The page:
Thursday, April 21, 2016

In Non-appreciation of Jimmy John's

A page 13 article in my Kalamazoo Gazette invited readers to "Get ready for a freaky cool deal at Jimmy John's. $1 subs for everyone!" The story went on to describe what sandwiches were included, for whom, and when.

Seemed strange to me that a daily paper would run a pr piece for a fast-food restaurant as a news item. When I got to page 18, the motive was revealed. Profit had overcome good journalism, something becoming common nowadays. Jimmy John's had paid the Gazette for a full-page color ad proudly announcing "Customer Appreciation Day Today Only!" The news item was a little kickback.

The ad said a customer could buy one of seven types of subs for $1 at a participating store today only from 11 a.m. to 2 p..m. (emphasis added).

Just happens beautiful wife Sandy and I planned to be shopping close to a Jimmy John's around noon and would be doing lunch in that area. Jimmy John's opened a new outlet near us this year, and we've found their sandwiches to be first-rate. What a deal! A nice lunch discount had dropped in our laps.

Except that it hadn't. Our newspaper never is delivered before 3 p.m. on a weekday. Hundreds, perhaps thousands, of Gazette subscribers have similar delivery times. Sure enough, 2 p.m. was long past today when I received the generous offer.

One might ask Jimmy John's advertising department: "What took you so long to understand you've antagonized customers instead of pleasing them with the worst possible timing of an appreciation day ad?"  The Gazette advertising department might well consider the same question.


13 comments:

Celia said...

Same thing happened here. Announcement in the evening paper for an event that was 11 to 3. Ptui Jimmy John's.

Alan G said...

Never heard of them Dick until your post here. That name sounds more like a porta-potty company than a sandwich shop. Anyway, looked on-line and found out I lived about six blocks from one. I'm a "Subway" man myself but I'll have to check them out.

Oh yea... and there were no advertisements here locally regarding their offering by the way.

Dick Klade said...

Alan, it seems JJ's "appreciates" only some customers in some places during limited time frames!

Big John said...

I wonder how long it will be before Jimmy John's reaches these shores ? We could probably squeeze one in between our local KFC and McDonald's if we moved our Subway or Pizza Hut.

Rummuser said...

Leaving aside the moral element of paid for content, what a foolish way to advertise without checking the delivery times of the newspaper or at least being locals, not being aware of such a possibility!

PiedType said...

We have JJ's here but nobody I know subscribes to an actual newspaper anymore. A TV ad might work better if they could afford a good time slot, say, around the local noon or evening news. I must admit, figuring out how to reach one's customers or potential customers has gotten a lot more complex that it used to be.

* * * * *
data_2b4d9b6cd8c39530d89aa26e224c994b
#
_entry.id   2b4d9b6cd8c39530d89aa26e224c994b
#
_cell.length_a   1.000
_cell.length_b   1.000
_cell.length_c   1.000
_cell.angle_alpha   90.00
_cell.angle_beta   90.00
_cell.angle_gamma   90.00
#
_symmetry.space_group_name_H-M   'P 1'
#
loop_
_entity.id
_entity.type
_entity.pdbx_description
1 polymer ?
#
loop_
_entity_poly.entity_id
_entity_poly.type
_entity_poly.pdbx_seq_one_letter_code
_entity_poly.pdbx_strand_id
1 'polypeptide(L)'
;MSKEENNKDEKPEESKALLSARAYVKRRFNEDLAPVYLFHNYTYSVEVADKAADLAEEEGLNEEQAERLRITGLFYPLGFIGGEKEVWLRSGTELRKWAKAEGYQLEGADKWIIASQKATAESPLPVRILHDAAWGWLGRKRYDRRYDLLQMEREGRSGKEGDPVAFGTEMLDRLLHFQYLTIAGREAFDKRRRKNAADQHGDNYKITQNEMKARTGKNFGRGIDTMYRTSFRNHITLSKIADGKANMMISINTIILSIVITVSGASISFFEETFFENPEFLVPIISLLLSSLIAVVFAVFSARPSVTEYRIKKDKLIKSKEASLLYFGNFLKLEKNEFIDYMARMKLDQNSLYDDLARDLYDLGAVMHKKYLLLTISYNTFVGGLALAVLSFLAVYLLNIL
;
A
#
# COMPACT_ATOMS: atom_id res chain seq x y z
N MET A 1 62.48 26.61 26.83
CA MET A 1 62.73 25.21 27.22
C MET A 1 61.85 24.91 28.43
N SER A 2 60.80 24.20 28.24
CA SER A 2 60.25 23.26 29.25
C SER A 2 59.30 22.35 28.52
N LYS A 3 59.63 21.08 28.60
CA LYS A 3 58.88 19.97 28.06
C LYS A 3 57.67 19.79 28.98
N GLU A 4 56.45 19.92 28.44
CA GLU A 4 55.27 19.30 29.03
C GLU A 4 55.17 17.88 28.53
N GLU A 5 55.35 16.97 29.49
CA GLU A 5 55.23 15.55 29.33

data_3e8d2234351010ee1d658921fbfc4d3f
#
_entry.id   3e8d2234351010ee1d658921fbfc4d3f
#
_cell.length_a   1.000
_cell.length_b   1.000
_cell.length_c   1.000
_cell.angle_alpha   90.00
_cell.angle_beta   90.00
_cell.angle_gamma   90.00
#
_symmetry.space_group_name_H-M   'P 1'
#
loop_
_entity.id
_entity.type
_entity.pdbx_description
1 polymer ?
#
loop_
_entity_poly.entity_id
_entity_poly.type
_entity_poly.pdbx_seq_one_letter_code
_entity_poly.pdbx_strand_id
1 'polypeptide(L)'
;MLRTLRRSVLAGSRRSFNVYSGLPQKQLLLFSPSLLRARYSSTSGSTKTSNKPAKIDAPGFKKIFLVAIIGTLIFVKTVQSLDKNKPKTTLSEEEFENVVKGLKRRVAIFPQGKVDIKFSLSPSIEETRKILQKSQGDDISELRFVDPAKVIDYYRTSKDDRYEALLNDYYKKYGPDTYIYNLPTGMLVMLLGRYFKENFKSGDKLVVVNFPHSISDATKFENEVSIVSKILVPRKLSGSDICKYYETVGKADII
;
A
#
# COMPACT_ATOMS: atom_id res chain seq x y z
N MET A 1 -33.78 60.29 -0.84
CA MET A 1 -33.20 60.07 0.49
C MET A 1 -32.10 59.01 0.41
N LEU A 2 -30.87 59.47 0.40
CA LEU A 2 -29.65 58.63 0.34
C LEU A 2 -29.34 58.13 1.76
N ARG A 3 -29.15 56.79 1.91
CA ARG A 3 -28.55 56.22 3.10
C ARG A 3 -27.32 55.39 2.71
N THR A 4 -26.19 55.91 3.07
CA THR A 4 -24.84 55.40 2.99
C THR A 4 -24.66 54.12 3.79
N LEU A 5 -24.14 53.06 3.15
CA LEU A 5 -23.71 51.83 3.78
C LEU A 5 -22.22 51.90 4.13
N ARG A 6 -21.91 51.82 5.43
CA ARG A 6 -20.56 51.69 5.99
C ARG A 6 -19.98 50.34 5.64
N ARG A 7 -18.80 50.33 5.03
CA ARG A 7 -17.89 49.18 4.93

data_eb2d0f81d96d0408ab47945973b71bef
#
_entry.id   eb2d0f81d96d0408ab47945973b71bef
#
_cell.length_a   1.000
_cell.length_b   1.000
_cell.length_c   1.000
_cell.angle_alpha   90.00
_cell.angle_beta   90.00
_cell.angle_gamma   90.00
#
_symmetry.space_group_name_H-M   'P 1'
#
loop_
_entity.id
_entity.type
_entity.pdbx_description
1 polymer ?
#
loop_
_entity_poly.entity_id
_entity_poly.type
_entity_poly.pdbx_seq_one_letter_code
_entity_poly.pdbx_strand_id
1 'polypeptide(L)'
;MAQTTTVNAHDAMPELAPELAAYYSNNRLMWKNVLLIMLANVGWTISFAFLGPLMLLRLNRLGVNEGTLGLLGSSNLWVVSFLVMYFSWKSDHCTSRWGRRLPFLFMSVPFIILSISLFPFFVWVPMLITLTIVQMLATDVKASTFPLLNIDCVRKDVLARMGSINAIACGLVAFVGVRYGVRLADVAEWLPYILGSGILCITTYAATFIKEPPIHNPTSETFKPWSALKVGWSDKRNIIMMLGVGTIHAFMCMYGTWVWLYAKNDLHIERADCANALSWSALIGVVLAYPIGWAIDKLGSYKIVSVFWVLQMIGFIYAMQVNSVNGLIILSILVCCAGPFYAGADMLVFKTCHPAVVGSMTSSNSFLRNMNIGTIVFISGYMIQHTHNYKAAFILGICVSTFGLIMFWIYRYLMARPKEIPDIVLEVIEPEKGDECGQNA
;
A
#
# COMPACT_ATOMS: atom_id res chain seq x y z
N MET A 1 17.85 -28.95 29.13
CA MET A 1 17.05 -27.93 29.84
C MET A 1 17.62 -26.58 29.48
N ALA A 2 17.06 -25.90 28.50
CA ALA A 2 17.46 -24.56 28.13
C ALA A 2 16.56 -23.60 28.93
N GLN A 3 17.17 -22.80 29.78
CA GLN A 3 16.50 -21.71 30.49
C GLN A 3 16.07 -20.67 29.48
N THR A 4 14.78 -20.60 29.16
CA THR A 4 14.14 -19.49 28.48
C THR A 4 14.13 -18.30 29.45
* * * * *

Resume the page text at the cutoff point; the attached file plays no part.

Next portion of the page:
Dick Klade said...

Big John: The squeeze may get tighter. A new Culvers just opened near us, and they are part of an expanding regional chain. The "butter burger" is their big attraction. Sigh.

Dick Klade said...

Pied: JJ's advertises heavily here on prime time tv, so they could have put an "appreciation" ad there if they chose that route. You are right on about the growing complexity of getting messages to the most desirable audiences. It's a whole new media world out there.

schmidleysscribblins.com said...

Until now, I didn't know what or who Jimmy John was...must be a northern chain?. Advertising ain't what it used to be.

Tom Sightings said...

Unfortunately that's not too uncommon these days -- buy an ad, get an article. Or buy an ad, get a product placement. Yet another sign of the decline and fall of the world of journalism.

Jhawk23 said...

Too true! The profit motive is overtaking good journalism more and more often. Television, print media, even the internet is infested with the same practice - pure ads indiscriminately interspersed among news and feature stories.

On the other thread re advertising, I am reminded of an acquaintance who received a Starbucks deal -- a a free cup on your birthday! Her birthday is December 25. Starbucks was closed. Could she get the freebie on December 26? Nope.

Dick Klade said...

Christmas Day birthdays can have drawbacks in several ways! My father was born on Dec. 25. I well remember many times he got a single present labeled "Merry Christmas and Happy Birthday."

joared said...

I noticed a JJ's restaurant in a nearby community a year or so ago and thought it a strange name, then remembered when we moved to the south the propensity of many locals there to give their boys two names both of which they used: Henry Lee, Joe Philip and one just went by his initials, L.G.

I have sometimes thought of trying JJ's food when I'm nearby, but often hasn't been around the time I eat, plus haven't felt drawn to them enough to do so. Maybe the advertising is deliberate and they really just want to reward their customers who regularly frequent the restaurant so would know about it.

Yes, advertising bleeds into everything, corrupts TV news. For example, disgusts me when news reporters get all excited announcing some restaurant is coming to town or recall them making a big deal that Dunkin' Donuts was opening a shop. Since management now, probably, not only allowed but encouraged it to attract new advertising dollars, newsfolk happy to do so hoping the store would send out some free donuts.